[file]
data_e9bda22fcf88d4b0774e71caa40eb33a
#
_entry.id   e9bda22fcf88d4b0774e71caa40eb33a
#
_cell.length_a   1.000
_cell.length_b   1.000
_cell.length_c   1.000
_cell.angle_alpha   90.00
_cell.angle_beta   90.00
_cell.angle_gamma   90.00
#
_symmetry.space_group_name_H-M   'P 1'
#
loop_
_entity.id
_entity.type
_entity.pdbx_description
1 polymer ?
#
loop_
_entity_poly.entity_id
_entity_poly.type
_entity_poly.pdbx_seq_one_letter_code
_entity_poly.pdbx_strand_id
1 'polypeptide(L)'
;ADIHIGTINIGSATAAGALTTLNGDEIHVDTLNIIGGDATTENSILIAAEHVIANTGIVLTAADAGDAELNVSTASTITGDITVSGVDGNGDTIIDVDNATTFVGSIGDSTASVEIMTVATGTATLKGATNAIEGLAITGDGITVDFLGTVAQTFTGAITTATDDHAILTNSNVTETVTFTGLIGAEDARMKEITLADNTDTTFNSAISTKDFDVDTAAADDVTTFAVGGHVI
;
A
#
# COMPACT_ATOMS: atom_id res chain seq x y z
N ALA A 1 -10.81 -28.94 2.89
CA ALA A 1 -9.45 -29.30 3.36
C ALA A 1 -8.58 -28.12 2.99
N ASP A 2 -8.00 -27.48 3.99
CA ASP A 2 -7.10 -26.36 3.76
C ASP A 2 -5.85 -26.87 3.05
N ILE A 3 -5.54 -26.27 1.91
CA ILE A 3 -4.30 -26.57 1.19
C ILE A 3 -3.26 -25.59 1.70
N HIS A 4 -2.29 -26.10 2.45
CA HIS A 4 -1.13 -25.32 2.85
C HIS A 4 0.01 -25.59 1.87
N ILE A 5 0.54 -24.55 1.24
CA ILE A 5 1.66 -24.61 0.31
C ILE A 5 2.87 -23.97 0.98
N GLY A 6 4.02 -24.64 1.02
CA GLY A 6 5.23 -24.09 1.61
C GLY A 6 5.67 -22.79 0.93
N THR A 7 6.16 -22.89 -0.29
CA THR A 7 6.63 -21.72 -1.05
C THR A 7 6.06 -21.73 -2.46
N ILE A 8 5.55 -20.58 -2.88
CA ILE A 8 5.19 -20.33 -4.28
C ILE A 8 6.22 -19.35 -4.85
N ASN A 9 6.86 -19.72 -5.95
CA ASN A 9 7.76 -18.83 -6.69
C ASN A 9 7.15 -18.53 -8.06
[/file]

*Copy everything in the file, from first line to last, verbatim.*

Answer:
data_e9bda22fcf88d4b0774e71caa40eb33a
#
_entry.id   e9bda22fcf88d4b0774e71caa40eb33a
#
_cell.length_a   1.000
_cell.length_b   1.000
_cell.length_c   1.000
_cell.angle_alpha   90.00
_cell.angle_beta   90.00
_cell.angle_gamma   90.00
#
_symmetry.space_group_name_H-M   'P 1'
#
loop_
_entity.id
_entity.type
_entity.pdbx_description
1 polymer ?
#
loop_
_entity_poly.entity_id
_entity_poly.type
_entity_poly.pdbx_seq_one_letter_code
_entity_poly.pdbx_strand_id
1 'polypeptide(L)'
;ADIHIGTINIGSATAAGALTTLNGDEIHVDTLNIIGGDATTENSILIAAEHVIANTGIVLTAADAGDAELNVSTASTITGDITVSGVDGNGDTIIDVDNATTFVGSIGDSTASVEIMTVATGTATLKGATNAIEGLAITGDGITVDFLGTVAQTFTGAITTATDDHAILTNSNVTETVTFTGLIGAEDARMKEITLADNTDTTFNSAISTKDFDVDTAAADDVTTFAVGGHVI
;
A
#
# COMPACT_ATOMS: atom_id res chain seq x y z
N ALA A 1 -10.81 -28.94 2.89
CA ALA A 1 -9.45 -29.30 3.36
C ALA A 1 -8.58 -28.12 2.99
N ASP A 2 -8.00 -27.48 3.99
CA ASP A 2 -7.10 -26.36 3.76
C ASP A 2 -5.85 -26.87 3.05
N ILE A 3 -5.54 -26.27 1.91
CA ILE A 3 -4.30 -26.57 1.19
C ILE A 3 -3.26 -25.59 1.70
N HIS A 4 -2.29 -26.10 2.45
CA HIS A 4 -1.13 -25.32 2.85
C HIS A 4 0.01 -25.59 1.87
N ILE A 5 0.54 -24.55 1.24
CA ILE A 5 1.66 -24.61 0.31
C ILE A 5 2.87 -23.97 0.98
N GLY A 6 4.02 -24.64 1.02
CA GLY A 6 5.23 -24.09 1.61
C GLY A 6 5.67 -22.79 0.93
N THR A 7 6.16 -22.89 -0.29
CA THR A 7 6.63 -21.72 -1.05
C THR A 7 6.06 -21.73 -2.46
N ILE A 8 5.55 -20.58 -2.88
CA ILE A 8 5.19 -20.33 -4.28
C ILE A 8 6.22 -19.35 -4.85
N ASN A 9 6.86 -19.72 -5.95
CA ASN A 9 7.76 -18.83 -6.69
C ASN A 9 7.15 -18.53 -8.06